“Finally, all of you, have unity of spirit, sympathy, love for one another, a tender heart, and a humble mind. Do not repay evil for evil or abuse for abuse; but, on the contrary, repay with a blessing. It is for this that you were called—that you might inherit a blessing. For
‘Those who desire life and desire to see good days, let them keep their tongues from evil and their lips from speaking deceit; let them turn away from evil and do good; let them seek peace and pursue it.For the eyes of the Lord are on the righteous, and his ears are open to their prayer. But the face of the Lord is against those who do evil.’
Now who will harm you if you are eager to do what is good? But even if you do suffer for doing what is right, you are blessed. Do not fear what they fear, and do not be intimidated, but in your hearts sanctify Christ as Lord. Always be ready to make your defense to anyone who demands from you an accounting for the hope that is in you; yet do it with gentleness and reverence. Keep your conscience clear, so that, when you are maligned, those who abuse you for your good conduct in Christ may be put to shame. For it is better to suffer for doing good, if suffering should be God’s will, than to suffer for doing evil. For Christ also sufferedfor sins once for all, the righteous for the unrighteous, in order to bring youto God. He was put to death in the flesh, but made alive in the spirit…”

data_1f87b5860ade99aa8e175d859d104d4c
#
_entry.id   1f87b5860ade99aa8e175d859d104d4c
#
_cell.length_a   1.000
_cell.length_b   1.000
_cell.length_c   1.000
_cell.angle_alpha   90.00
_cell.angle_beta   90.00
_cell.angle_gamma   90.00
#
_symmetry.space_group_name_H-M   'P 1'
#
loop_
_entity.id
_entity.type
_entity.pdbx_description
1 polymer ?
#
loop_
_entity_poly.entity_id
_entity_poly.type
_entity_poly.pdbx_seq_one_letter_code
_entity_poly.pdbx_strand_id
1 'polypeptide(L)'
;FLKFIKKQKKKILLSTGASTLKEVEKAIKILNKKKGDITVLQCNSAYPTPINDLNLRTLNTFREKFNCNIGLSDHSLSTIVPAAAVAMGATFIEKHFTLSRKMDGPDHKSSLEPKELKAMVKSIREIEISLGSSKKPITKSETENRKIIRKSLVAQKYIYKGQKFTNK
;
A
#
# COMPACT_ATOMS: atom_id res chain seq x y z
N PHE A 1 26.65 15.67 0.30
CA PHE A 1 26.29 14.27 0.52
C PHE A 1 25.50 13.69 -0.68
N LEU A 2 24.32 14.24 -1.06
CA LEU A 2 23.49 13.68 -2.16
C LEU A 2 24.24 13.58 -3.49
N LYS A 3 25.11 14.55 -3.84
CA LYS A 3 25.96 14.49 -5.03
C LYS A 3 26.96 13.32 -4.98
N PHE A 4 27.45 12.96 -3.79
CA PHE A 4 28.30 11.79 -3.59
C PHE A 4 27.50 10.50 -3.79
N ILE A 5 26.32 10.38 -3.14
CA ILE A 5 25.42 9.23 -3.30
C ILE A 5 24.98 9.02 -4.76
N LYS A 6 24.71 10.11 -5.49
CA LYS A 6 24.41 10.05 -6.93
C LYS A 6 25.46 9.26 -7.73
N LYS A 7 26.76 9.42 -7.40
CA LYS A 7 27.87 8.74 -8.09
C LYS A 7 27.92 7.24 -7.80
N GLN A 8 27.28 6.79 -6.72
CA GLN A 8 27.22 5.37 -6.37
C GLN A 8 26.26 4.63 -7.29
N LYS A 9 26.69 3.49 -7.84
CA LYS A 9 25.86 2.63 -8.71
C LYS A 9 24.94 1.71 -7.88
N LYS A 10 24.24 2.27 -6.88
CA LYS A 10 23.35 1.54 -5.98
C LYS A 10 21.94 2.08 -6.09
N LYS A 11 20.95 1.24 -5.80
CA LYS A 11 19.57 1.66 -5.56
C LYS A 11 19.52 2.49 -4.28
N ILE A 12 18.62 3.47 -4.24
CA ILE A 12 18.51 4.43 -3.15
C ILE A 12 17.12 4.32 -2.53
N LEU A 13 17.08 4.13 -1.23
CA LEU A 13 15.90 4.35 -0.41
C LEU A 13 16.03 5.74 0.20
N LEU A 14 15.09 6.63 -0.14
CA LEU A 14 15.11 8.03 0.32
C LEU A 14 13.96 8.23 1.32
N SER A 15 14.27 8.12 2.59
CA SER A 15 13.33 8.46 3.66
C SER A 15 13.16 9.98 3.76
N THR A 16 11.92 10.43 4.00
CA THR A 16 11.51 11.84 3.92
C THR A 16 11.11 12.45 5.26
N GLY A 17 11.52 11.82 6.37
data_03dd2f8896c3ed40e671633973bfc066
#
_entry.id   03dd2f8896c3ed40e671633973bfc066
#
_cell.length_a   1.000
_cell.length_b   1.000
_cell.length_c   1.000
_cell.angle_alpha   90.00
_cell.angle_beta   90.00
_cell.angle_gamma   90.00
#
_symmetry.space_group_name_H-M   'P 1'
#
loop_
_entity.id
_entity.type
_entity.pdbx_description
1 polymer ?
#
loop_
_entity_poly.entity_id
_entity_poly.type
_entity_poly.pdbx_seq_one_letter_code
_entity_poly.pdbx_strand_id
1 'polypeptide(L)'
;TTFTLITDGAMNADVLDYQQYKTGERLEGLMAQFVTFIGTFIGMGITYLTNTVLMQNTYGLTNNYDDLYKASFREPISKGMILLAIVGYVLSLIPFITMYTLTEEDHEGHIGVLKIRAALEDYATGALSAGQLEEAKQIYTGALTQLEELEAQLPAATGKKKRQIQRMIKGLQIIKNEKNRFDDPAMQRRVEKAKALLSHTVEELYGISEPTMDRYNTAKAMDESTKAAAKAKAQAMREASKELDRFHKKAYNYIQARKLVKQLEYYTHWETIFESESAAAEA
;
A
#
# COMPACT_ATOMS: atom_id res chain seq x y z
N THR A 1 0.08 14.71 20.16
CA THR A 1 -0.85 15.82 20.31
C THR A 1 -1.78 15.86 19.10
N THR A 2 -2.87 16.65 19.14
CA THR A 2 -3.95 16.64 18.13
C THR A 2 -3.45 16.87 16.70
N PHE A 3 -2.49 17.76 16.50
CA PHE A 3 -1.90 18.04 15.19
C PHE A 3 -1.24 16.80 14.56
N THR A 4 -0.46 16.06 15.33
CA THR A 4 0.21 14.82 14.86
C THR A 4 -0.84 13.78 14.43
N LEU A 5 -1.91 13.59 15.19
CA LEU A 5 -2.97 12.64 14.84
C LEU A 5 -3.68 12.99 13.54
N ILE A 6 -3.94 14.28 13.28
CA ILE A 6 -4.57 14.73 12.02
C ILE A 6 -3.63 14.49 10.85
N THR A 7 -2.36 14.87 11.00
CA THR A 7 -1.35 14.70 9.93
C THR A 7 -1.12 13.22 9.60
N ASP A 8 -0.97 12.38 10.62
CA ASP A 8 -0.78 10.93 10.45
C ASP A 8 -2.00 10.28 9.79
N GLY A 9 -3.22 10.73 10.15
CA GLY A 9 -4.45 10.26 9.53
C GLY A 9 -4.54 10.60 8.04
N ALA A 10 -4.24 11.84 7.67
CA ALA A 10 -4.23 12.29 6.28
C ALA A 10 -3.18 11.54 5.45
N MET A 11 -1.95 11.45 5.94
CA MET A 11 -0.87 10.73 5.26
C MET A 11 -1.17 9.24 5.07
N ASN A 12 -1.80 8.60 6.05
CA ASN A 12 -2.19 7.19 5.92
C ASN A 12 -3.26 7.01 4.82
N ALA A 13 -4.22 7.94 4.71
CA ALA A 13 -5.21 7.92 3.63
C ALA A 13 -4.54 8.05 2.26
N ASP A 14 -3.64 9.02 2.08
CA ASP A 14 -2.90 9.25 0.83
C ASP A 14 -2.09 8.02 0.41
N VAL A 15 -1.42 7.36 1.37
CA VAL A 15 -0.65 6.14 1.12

– 1 Peter 3:8-18
At Chapelwood United Methodist in Houston, Texas, we strive to be defined by how we ‘embody grace’. We say, “we embody grace as we receive it to those who need it…and everyone needs it!” We take this seriously because this is exactly what God did in Jesus Christ…God was embodied through the life and ministry and resurrection of Christ. We believe we are now called to embody Christ in the world…to give substance to the grace offered for the salvation of the world. This leads to some difficult questions for Christ-followers in the days in which we live:
How does a Christian live in the world?
What does it mean to have a heart that is distinctly formed by the Spirit of God?
What is the stance from which the follower of Christ is to live his/her discipleship?
And what does it mean to live from that stance when it seems as if the entire world is doing life from other stances and other values?
1 Peter raises some legitimate concerns given the values of the world in which the early Christians lived. Their world, like ours, was hostile to the values and beliefs of the Christian faith. The early leaders of the faith wanted to weave the values of Christ into their young congregations…especially in the midst of their persecution. The concern then and now is…”How do I hold fast to the promise of God’s blessing and at the same time act appropriately (with the Spirit of Christ) toward those who seem hostile to the faith?”
These are questions we still wrestle with today.